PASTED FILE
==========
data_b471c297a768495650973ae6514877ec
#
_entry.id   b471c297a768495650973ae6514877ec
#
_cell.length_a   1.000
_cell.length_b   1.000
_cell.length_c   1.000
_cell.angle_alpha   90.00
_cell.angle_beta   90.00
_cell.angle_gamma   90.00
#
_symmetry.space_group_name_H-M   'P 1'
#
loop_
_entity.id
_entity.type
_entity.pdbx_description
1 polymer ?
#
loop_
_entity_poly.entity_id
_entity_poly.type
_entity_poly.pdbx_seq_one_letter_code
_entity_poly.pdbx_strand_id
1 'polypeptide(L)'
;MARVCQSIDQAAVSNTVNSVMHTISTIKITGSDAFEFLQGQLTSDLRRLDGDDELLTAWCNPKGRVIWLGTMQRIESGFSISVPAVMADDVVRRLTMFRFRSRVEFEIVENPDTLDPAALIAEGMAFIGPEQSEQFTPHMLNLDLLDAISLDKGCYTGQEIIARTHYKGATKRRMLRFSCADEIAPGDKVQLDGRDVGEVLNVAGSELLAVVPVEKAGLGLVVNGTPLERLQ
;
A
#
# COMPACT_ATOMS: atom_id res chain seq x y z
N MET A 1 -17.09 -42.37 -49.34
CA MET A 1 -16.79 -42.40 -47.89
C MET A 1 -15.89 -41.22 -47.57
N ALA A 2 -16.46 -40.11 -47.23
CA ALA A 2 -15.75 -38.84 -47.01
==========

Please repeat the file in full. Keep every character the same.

data_b471c297a768495650973ae6514877ec
#
_entry.id   b471c297a768495650973ae6514877ec
#
_cell.length_a   1.000
_cell.length_b   1.000
_cell.length_c   1.000
_cell.angle_alpha   90.00
_cell.angle_beta   90.00
_cell.angle_gamma   90.00
#
_symmetry.space_group_name_H-M   'P 1'
#
loop_
_entity.id
_entity.type
_entity.pdbx_description
1 polymer ?
#
loop_
_entity_poly.entity_id
_entity_poly.type
_entity_poly.pdbx_seq_one_letter_code
_entity_poly.pdbx_strand_id
1 'polypeptide(L)'
;MARVCQSIDQAAVSNTVNSVMHTISTIKITGSDAFEFLQGQLTSDLRRLDGDDELLTAWCNPKGRVIWLGTMQRIESGFSISVPAVMADDVVRRLTMFRFRSRVEFEIVENPDTLDPAALIAEGMAFIGPEQSEQFTPHMLNLDLLDAISLDKGCYTGQEIIARTHYKGATKRRMLRFSCADEIAPGDKVQLDGRDVGEVLNVAGSELLAVVPVEKAGLGLVVNGTPLERLQ
;
A
#
# COMPACT_ATOMS: atom_id res chain seq x y z
N MET A 1 -17.09 -42.37 -49.34
CA MET A 1 -16.79 -42.40 -47.89
C MET A 1 -15.89 -41.22 -47.57
N ALA A 2 -16.46 -40.11 -47.23
CA ALA A 2 -15.75 -38.84 -47.01